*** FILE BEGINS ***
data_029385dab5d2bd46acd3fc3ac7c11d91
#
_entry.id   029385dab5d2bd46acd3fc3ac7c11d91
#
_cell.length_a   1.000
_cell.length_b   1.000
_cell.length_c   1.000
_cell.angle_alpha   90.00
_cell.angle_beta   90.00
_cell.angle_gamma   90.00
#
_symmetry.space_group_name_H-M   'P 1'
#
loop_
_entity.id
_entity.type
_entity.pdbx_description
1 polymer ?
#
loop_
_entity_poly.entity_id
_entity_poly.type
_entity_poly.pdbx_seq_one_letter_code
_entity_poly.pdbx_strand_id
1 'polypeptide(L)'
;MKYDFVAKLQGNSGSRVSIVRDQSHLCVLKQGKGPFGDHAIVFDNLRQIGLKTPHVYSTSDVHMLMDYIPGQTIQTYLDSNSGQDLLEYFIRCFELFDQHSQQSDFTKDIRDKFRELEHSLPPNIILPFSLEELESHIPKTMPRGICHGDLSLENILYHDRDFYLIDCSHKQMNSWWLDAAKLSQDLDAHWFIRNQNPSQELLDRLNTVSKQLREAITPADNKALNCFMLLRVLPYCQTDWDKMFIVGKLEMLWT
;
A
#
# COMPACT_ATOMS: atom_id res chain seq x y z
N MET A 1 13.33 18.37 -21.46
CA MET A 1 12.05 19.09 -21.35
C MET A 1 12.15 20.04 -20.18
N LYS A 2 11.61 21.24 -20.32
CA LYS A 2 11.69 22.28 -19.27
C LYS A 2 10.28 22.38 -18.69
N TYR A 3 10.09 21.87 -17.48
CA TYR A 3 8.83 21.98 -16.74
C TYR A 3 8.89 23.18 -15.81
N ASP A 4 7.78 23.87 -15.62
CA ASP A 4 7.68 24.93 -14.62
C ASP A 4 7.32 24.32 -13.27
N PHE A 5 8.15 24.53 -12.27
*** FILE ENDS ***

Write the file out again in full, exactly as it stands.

data_029385dab5d2bd46acd3fc3ac7c11d91
#
_entry.id   029385dab5d2bd46acd3fc3ac7c11d91
#
_cell.length_a   1.000
_cell.length_b   1.000
_cell.length_c   1.000
_cell.angle_alpha   90.00
_cell.angle_beta   90.00
_cell.angle_gamma   90.00
#
_symmetry.space_group_name_H-M   'P 1'
#
loop_
_entity.id
_entity.type
_entity.pdbx_description
1 polymer ?
#
loop_
_entity_poly.entity_id
_entity_poly.type
_entity_poly.pdbx_seq_one_letter_code
_entity_poly.pdbx_strand_id
1 'polypeptide(L)'
;MKYDFVAKLQGNSGSRVSIVRDQSHLCVLKQGKGPFGDHAIVFDNLRQIGLKTPHVYSTSDVHMLMDYIPGQTIQTYLDSNSGQDLLEYFIRCFELFDQHSQQSDFTKDIRDKFRELEHSLPPNIILPFSLEELESHIPKTMPRGICHGDLSLENILYHDRDFYLIDCSHKQMNSWWLDAAKLSQDLDAHWFIRNQNPSQELLDRLNTVSKQLREAITPADNKALNCFMLLRVLPYCQTDWDKMFIVGKLEMLWT
;
A
#
# COMPACT_ATOMS: atom_id res chain seq x y z
N MET A 1 13.33 18.37 -21.46
CA MET A 1 12.05 19.09 -21.35
C MET A 1 12.15 20.04 -20.18
N LYS A 2 11.61 21.24 -20.32
CA LYS A 2 11.69 22.28 -19.27
C LYS A 2 10.28 22.38 -18.69
N TYR A 3 10.09 21.87 -17.48
CA TYR A 3 8.83 21.98 -16.74
C TYR A 3 8.89 23.18 -15.81
N ASP A 4 7.78 23.87 -15.62
CA ASP A 4 7.68 24.93 -14.62
C ASP A 4 7.32 24.32 -13.27
N PHE A 5 8.15 24.53 -12.27